It should come as no surprise that British Columbia’s symbolic mammal is the Spirit Bear. After all, BC boasts one of the largest bear populations in the world! And with a little care, humans and bears can coexist with minimum conflict.
Here are six residential pest control tips on how to avoid conflict with bears at home:
- “A fed bear is a dead bear.” Feeding bears anytime and anywhere causes them to associate food with humans. This leads them to lose their instinctual aversion to people. You can guess the rest. Bears that have been fed will start frequenting areas where people live and become more aggressive in the search for their food—leading to conflict. Never feed a bear or leave any food out that a bear can find.
- Garbage. Bears can smell food over a kilometer away. Store garbage in a secure location in tightly closed bins. Only put it out on collection day. Keep garbage, recycling and compost bins clean to avoid lingering odours.
- Fruit trees and berry bushes. Pick fruit early and let it ripen indoors. Don’t let windfall fruit accumulate. Some B.C. residents may even consider erecting an electric fence along long and remote property lines.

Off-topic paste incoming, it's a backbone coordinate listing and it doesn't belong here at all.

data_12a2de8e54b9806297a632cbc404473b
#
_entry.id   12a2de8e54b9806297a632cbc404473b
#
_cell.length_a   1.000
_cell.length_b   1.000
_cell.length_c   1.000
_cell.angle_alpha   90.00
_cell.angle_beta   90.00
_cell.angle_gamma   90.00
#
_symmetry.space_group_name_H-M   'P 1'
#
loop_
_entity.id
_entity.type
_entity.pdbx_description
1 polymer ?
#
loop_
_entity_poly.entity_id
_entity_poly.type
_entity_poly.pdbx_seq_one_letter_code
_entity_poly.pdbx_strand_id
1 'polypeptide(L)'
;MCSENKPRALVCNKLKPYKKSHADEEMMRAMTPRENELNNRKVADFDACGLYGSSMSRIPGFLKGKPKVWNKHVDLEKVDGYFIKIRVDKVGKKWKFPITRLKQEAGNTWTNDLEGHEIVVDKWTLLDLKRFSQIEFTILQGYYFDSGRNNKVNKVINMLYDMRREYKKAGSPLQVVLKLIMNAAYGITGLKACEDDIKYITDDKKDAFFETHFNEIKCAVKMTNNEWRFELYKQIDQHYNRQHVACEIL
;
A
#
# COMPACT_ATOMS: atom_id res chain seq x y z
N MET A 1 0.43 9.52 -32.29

- Bird feeders. Bears love bird seed! It’s best to put bird feeders out only in late fall and winter when bears hibernate. In summer, keep areas under bird feeders clean and bring them in at night.
- Barbecues, smokers, coolers. Make sure you keep them clean and in a secure location when not in use. Just like garbage cans, bears can be attracted by the smell of cooking food.
- Compost. Avoid adding smelly or animal-based waste to compost. Mix household compost with grass and leaves and mix often to optimize decomposition and minimize odour.
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Here are four tips on avoiding bear conflict in the wild:
- Camping and hiking. “The best bear encounter is the one you avoid.” Talking or singing work well to keep bears away. Know how to recognize bear scat, tracks, paths, signs of foraging and areas where bears are likely to frequent like salmon streams and berry patches… and keep away!
- Carry bear spray and know how to use it! Studies have shown that bear pepper spray can reduce the chance of injury from undesirable bear activity.
- Keep your campsite clean. Cook and keep food away from your tent. Hang food at least 3m off the ground and 1.5m away from the nearest tree. Be sure to wash your dishes and clean your cooking utensils at a safe distance from the camp to prevent bears from associating your camp ground with a free meal.
- Know what to do in the event of an encounter! Black bears can outrun a horse and are great tree climbers, so be prepared. Talk to park rangers before camping in unfamiliar territory to ensure that you are not caught off guard or unprepared.